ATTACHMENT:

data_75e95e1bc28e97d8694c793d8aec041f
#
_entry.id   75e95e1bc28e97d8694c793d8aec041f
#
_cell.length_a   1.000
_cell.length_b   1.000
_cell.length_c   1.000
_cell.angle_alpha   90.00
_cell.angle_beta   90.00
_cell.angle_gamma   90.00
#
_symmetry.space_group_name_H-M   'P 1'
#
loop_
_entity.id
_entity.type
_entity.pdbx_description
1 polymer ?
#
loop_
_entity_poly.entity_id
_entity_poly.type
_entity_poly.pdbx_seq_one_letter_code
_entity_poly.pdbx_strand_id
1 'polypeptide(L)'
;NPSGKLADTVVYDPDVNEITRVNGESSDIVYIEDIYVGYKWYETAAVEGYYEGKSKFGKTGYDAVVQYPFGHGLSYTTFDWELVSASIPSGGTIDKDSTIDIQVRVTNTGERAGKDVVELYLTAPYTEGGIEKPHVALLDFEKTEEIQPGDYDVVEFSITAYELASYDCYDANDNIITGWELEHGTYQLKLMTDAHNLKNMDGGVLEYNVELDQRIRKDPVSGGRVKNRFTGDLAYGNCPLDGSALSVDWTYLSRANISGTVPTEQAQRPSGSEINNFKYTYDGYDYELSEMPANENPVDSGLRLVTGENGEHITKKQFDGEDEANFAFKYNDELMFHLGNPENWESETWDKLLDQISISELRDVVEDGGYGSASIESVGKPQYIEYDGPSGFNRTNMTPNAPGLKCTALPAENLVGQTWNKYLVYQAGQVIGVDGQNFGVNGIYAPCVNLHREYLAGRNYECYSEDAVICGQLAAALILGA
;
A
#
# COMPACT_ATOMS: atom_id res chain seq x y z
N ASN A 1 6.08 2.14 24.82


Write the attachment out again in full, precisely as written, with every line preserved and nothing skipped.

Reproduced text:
data_75e95e1bc28e97d8694c793d8aec041f
#
_entry.id   75e95e1bc28e97d8694c793d8aec041f
#
_cell.length_a   1.000
_cell.length_b   1.000
_cell.length_c   1.000
_cell.angle_alpha   90.00
_cell.angle_beta   90.00
_cell.angle_gamma   90.00
#
_symmetry.space_group_name_H-M   'P 1'
#
loop_
_entity.id
_entity.type
_entity.pdbx_description
1 polymer ?
#
loop_
_entity_poly.entity_id
_entity_poly.type
_entity_poly.pdbx_seq_one_letter_code
_entity_poly.pdbx_strand_id
1 'polypeptide(L)'
;NPSGKLADTVVYDPDVNEITRVNGESSDIVYIEDIYVGYKWYETAAVEGYYEGKSKFGKTGYDAVVQYPFGHGLSYTTFDWELVSASIPSGGTIDKDSTIDIQVRVTNTGERAGKDVVELYLTAPYTEGGIEKPHVALLDFEKTEEIQPGDYDVVEFSITAYELASYDCYDANDNIITGWELEHGTYQLKLMTDAHNLKNMDGGVLEYNVELDQRIRKDPVSGGRVKNRFTGDLAYGNCPLDGSALSVDWTYLSRANISGTVPTEQAQRPSGSEINNFKYTYDGYDYELSEMPANENPVDSGLRLVTGENGEHITKKQFDGEDEANFAFKYNDELMFHLGNPENWESETWDKLLDQISISELRDVVEDGGYGSASIESVGKPQYIEYDGPSGFNRTNMTPNAPGLKCTALPAENLVGQTWNKYLVYQAGQVIGVDGQNFGVNGIYAPCVNLHREYLAGRNYECYSEDAVICGQLAAALILGA
;
A
#
# COMPACT_ATOMS: atom_id res chain seq x y z
N ASN A 1 6.08 2.14 24.82